• Each device has a unique ID
     • Device set includes a USB to wireless interface dongle
        – Dongle powered continuously from computer
     • Keyboard does not have ON/OFF switch
     • Power modes
        – Keyboard normally in lowest power mode
        – Upon first keystroke, wakes up and stays in a “more
          aware” state until 5 seconds of inactivity have passes,
          then transitions back to lowest power mode




                      Copyright 2002 The ZigBee Alliance, Inc.
         Keyboard Usage
• Typing Rates
  – 10, 25, 50, 75 and 100 words per
    minute
• Typing Pattern
  – Theoretical: Type continuously until
    battery is depleted
    • Measures total number of hours based
      upon available battery energy



               Copyright 2002 The ZigBee Alliance, Inc.
   Wireless Keyboard Using
           802.15.4
• 802.15.4 Operation Parameters
    • Star network
    • Non-beacon mode (CSMA-CA)
    • USB Dongle is a PAN Coordinator Full Functional
      Device (FFD)
    • Keyboard is a Reduced Function Device (RFD)
    • Power Modes
       – Quiescent Mode used for lowest power state
           » First keystroke latency is approx 25ms
       – Idle mode used for “more aware” state
           » Keystroke latency 8-12 ms latency




                   Copyright 2002 The ZigBee Alliance, Inc.
  Wireless Keyboard Using
          802.15.4
• 802.15.4 Chipset Parameters
    • Motorola 802.15.4 Transceiver and
      HCS08 MCU
    • Battery operating voltage 2.0 – 3.6 V
      – All required regulation internal to ICs
      – Nearly all available energy usable with end of
        life voltage at 2.0 volts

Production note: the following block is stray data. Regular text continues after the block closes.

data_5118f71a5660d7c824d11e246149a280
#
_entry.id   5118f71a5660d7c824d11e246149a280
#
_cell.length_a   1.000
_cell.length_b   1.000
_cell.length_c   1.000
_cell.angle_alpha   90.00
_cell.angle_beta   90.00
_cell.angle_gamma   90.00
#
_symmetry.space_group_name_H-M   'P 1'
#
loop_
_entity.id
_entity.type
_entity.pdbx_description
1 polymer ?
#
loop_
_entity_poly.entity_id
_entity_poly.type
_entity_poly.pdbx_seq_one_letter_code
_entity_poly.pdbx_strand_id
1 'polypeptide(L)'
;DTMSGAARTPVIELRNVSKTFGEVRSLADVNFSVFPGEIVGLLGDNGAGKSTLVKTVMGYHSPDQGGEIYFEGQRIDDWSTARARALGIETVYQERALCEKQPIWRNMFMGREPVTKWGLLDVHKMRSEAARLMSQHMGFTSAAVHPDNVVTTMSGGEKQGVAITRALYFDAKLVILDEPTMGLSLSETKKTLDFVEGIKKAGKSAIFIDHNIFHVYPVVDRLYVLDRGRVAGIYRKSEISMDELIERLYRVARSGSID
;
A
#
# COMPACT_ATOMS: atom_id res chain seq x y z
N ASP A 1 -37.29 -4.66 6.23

Copyright 2002 The ZigBee Alliance, Inc.
  Wireless Keyboard Using
         Bluetooth
• Bluetooth Operation Parameters
    • Piconet network
    • USB Dongle is piconet Master
    • Keyboard is a piconet Slave
    • Power Modes
      – Park mode used for lowest power state
         » 1.28 second park interval
         » First keystroke latency is 1.28s
      – Sniff mode used for “more aware” state
         » 15ms sniff interval
         » 15ms latency

                 Copyright 2002 The ZigBee Alliance, Inc.
   Wireless Keyboard Using
          Bluetooth
• Bluetooth Chipset Parameters
    • CSR BlueCore 2 –External + Flash + Regulator
    • Battery Operating Voltage 2.7 – 3.6 Vdc
       – Requires external regulator for best performance
       – Only 19 to 30 percent of available battery life
         usable with 2.7V cutoff voltage
    • Power Consumption (estimated)
       – Park Mode @ 1.28 s interval: 0.05mA avg
       – Sniff Mode @ 15ms interval: 8mA avg
       – NOTE: I do not assume a deep sleep mode since
         wake up time of 4 to 30 seconds seems
         unacceptable




                   Copyright 2002 The ZigBee Alliance, Inc.
BT vs. 15.4 Keyboard
    Comparison

                    Bad Hunt n’
                      Peck




                                                   802.15.4: Approx